I just bumped into an anecdote in my personal notes about Feldenkrais and his thoughts on the training programs he was teaching in the United States from the mid-1970s to 1981. Moshe was talking to his friend of many decades, Franz Wurm.
Have you heard of him?
He chose to stay outside of the Feldenkrais Guild and other organizations, so not many people talk about him.
Franz wrote that he and Moshe would discuss and argue about his training courses.
And Feldenkrais said,
“They’ll pick up a bag of tricks. That’s all, and that’s not what my work is about.
But, they’ll make a living by what they’ve learnt, and that’s something, too - for them, anyway.”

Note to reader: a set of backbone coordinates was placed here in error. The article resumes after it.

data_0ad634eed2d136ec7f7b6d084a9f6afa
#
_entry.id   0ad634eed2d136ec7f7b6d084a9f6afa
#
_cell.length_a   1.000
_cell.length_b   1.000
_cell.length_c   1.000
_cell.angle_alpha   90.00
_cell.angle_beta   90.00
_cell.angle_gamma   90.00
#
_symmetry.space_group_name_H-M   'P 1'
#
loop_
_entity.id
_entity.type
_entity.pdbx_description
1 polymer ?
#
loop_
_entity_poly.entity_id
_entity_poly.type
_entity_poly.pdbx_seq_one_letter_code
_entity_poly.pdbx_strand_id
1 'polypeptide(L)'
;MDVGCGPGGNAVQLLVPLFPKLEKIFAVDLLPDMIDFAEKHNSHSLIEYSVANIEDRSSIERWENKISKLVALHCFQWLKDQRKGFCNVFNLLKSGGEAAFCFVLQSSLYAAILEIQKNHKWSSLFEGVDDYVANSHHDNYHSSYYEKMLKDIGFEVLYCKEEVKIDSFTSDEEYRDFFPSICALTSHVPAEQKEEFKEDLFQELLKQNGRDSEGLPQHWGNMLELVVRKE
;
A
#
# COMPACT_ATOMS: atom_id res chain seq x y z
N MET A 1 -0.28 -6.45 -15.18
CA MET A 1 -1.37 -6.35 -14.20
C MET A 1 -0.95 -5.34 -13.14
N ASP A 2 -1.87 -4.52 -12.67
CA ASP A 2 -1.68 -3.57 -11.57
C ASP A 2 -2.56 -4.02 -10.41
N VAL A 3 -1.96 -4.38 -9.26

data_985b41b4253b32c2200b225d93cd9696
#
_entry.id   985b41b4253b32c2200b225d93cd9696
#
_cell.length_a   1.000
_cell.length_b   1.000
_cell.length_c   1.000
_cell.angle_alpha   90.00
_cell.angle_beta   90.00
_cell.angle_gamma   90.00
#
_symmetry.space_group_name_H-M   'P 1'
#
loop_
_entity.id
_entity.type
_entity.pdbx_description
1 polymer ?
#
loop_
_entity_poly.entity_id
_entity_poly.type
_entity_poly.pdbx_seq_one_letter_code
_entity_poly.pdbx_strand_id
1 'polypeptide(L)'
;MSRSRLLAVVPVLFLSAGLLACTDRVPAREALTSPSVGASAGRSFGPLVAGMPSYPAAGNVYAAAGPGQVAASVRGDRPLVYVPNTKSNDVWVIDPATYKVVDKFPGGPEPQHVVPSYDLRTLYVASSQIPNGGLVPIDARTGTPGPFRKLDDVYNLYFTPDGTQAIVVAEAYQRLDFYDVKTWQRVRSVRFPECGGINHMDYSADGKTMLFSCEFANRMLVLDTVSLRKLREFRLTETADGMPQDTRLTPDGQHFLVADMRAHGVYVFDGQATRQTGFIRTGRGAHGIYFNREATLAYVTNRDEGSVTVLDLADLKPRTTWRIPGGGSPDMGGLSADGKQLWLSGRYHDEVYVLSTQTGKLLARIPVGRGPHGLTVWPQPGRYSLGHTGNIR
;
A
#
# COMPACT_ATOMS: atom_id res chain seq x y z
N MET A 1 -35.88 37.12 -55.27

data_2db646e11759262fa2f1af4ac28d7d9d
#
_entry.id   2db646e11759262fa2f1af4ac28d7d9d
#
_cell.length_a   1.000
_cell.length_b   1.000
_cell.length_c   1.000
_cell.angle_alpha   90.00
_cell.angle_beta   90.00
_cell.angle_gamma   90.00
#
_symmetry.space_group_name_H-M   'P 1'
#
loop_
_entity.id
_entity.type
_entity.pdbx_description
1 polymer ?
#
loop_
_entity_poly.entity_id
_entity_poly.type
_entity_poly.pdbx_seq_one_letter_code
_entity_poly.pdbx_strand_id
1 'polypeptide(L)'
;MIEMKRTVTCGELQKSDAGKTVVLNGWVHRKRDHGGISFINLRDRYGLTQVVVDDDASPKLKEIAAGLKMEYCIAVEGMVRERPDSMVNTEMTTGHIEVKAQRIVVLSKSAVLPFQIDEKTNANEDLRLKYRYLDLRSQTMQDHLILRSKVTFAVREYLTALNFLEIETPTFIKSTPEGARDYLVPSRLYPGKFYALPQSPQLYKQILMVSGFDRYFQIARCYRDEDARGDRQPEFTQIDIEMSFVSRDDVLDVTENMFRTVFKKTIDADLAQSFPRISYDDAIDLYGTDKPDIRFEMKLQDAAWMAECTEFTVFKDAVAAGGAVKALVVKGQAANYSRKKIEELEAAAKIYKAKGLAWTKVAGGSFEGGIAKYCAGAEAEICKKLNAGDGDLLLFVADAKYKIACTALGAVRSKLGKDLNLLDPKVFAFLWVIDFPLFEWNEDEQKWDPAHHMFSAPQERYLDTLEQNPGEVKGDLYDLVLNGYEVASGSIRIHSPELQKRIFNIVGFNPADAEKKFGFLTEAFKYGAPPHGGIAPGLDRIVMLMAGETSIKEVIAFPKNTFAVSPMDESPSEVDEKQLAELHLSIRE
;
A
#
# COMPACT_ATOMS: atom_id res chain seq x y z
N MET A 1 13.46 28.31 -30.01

“Perhaps in fifty years, somebody will pick up the threads, and grasp them, and make something better of them.”
My personal view is that in the next phase of learning about Feldenkrais, his ideas (and their limitations) change will come from *outside* of any hierarchical organization such as the Feldenkrais Guild. Hierarchies are reasonably good at maintaining a basic body of knowledge.
But generating new knowledge and forms of action?
Forget about it!
Einstein didn't come up with the theory of relativity while working within a hierarchical structure. Neither did Darwin come up with his theory of natural selection in a university.
Feldenkrais was independent and did not submit his work to a committee for approval!
Awareness, like spontaneity, freedom, and empowerment cannot be taught nor imposed hierarchically.
It must emerge.
One can perhaps create the conditions for someone to empower himself, be free, and develop awareness, but it cannot be forced.
Anyway, just some rough form thoughts for now.
I hope you are doing well,